They were a family on the run for their lives. Now when a Wasongolo child runs, it’s for joy and glory.

The Wasongolo family — four then and now eight — fled Democratic Republic of Congo in 1996 when a bloody civil war erupted. The father, Eca-etabo Dieudonne Wasongolo, was then working for Caritas as a conflict mediator for local peoples in Congo. Ethnic strife in Rwanda and Burundi caused a refugee influx in the Congo and that sparked warring between factions seeking land and power.

Eca-etabo became a wanted man, seen as a symbol of the old government and a traitor who worked with Burundian and Rwandan refugees. Rebels searching for him killed four of his relatives, including two brothers.

“We had a choice to make: Leave the only home we’d known in the Democratic Republic of Congo or run for our lives and towards an unsure future,” Eca-etabo says.

Eca-etabo, wife Salome and their children escaped, seeing the streets filled with bodies. They were arrested briefly, then freed with the help of a priest and a nun. The family grew and stayed in shacks in refugee camps in central and eastern Africa for eight years before requests for U.S. asylum were granted. Catholic Charities of Oregon welcomed the Wasongolos. St. Philip Neri Parish stepped forward as sponsor and St. Ignatius Parish helped.

The family started in subsidized housing, attended classes and looked for jobs with the help of Catholic Charities and partners.

Children enrolled in public schools and played sports, all the while adapting to U.S. culture. St. Philip Neri was a hub of their lives.

Twin boys Asukulu and M’Munga, who had been born in refugee camps, were able to attend Holy Cross School in North Portland. Like their older brother Felix, they are talented athletes and have excelled especially on the track. Holy Cross does not have its own Catholic Youth Organization track team, but sends its athletes to Cathedral School, which welcomes them warmly.

Asukulu and M’Munga, now Holy Cross eighth graders, have been standouts, not just for their speed and strength, but for their prowess in courtesy and teamwork.

“Out of the 50 kids, they are the politest,” says Fergie Bush, who coaches the runners at Cathedral. “They are the ones who email me and say thank you. They are good boys and they have instantly connected with other seventh and eighth grade boys despite being from a school across town. They are good for our team.”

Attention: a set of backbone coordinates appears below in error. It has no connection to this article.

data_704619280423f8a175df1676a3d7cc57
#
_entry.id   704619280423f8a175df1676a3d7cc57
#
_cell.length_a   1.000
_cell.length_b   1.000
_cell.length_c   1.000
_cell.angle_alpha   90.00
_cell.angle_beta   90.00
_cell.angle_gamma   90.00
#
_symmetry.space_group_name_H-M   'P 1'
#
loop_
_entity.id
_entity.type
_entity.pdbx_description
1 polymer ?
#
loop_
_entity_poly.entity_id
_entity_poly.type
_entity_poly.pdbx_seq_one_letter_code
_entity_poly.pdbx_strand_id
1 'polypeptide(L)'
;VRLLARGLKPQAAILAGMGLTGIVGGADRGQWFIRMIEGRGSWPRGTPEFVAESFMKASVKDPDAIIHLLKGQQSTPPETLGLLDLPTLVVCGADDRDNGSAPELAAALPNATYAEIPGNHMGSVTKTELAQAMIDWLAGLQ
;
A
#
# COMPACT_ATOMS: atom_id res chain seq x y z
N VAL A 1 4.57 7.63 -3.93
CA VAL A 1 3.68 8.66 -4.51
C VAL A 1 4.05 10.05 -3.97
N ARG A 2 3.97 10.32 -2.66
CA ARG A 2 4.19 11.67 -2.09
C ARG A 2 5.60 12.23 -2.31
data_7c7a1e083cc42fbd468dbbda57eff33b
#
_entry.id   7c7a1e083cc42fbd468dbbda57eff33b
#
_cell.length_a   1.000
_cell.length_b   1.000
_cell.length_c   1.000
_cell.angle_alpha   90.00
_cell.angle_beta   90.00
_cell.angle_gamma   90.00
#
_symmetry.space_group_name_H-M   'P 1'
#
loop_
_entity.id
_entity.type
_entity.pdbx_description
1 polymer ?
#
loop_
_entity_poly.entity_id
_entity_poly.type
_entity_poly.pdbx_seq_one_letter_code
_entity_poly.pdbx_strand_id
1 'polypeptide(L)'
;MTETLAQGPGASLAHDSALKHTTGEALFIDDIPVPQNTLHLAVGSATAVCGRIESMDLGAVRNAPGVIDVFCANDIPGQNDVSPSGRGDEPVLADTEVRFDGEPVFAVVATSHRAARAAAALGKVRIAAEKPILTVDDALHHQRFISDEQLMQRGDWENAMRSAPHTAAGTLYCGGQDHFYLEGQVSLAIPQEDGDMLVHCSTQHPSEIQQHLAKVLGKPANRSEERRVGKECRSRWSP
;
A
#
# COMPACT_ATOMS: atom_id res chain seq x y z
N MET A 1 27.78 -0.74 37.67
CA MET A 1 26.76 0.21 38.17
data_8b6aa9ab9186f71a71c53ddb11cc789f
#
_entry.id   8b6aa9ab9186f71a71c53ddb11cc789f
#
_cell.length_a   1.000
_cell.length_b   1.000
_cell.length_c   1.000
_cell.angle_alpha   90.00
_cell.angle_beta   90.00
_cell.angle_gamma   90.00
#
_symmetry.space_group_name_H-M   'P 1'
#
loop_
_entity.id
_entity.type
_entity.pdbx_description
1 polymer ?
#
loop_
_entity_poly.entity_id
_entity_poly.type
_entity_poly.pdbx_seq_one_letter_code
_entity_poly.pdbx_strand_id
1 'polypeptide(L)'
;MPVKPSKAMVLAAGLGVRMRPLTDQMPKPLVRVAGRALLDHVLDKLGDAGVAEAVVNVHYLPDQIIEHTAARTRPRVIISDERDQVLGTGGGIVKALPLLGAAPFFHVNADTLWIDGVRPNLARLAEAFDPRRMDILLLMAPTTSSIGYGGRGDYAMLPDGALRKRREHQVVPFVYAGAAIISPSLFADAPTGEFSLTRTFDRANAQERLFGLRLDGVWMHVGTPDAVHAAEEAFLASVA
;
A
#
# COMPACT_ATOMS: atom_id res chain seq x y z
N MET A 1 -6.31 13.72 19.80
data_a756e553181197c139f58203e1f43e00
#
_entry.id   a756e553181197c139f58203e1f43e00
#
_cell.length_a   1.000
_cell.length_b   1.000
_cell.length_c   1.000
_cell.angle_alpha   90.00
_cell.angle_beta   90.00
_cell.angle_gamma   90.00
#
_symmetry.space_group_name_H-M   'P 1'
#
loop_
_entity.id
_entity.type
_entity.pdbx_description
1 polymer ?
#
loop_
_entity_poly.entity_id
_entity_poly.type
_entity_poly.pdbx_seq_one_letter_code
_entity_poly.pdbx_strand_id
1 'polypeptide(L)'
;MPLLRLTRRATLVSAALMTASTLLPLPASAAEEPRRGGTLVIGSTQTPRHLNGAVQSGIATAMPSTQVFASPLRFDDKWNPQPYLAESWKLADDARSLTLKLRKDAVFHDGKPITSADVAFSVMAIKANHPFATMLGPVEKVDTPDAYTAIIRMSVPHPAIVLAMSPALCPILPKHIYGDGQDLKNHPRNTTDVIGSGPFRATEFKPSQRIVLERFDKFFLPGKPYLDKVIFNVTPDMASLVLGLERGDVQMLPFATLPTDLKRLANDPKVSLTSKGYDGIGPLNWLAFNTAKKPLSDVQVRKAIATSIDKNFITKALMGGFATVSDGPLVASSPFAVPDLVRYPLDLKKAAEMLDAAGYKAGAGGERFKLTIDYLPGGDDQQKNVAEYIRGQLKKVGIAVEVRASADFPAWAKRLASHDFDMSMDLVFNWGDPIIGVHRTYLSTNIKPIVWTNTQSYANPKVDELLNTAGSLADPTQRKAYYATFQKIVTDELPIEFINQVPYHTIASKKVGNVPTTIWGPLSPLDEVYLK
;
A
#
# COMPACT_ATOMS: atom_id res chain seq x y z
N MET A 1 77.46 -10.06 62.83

Asukulu and M’Munga had raw talent, but not much experience.

“They had never been on a track,” Bush says. “I told them to do a 200, and they said, ‘OK. Where do we start?’”

They caught on quickly, qualifying for the CYO meet of champions in five events, including distance, sprints and long jump.     Funds from the annual CYO Champions of Faith dinner made it possible for the twins to get scholarships.

“Our family survived so much specifically, my children did and now Asukulu would like to be given the chance to run track and field, subsequently being able to achieve his running dreams,” Eca-etabo wrote in an appeal to CYO. He asked CYO to help with scholarships so the big family could afford to let their boys compete as runners.

Asukulu and M’Munga are more than athletes. They placed high in the annual speech contest at Valley Catholic School and take part in Mass. M’Munga is part of the Multnomah Youth Commission, a regional leadership group.

“My one goal for MYC this upcoming year is to be able to expand and nourish my ability to speak in front of people, be able to continue and widen my leadership experience with others, and to collaboratively work with my fellow MYCer’s,” M’Munga says.

Asukulu hopes to be an entrepreneur or a neurosurgeon.

“Whatever career path I choose in the near future I am almost certain that I will make a difference in the world and improve the lives of others, specifically those of my family here and back home,” he says. “All refugees have a story of resilience. As refugees we must better our host countries but never forget where we come from. That is what I am intent on doing.”

Julie Johnson, principal of Holy Cross, says the twins have been able to straddle their cultures, which isn’t always easy.

“Their parents hold them to very high standards,” Johnson explains. “They’re driven to want to succeed both in their faith and in life.”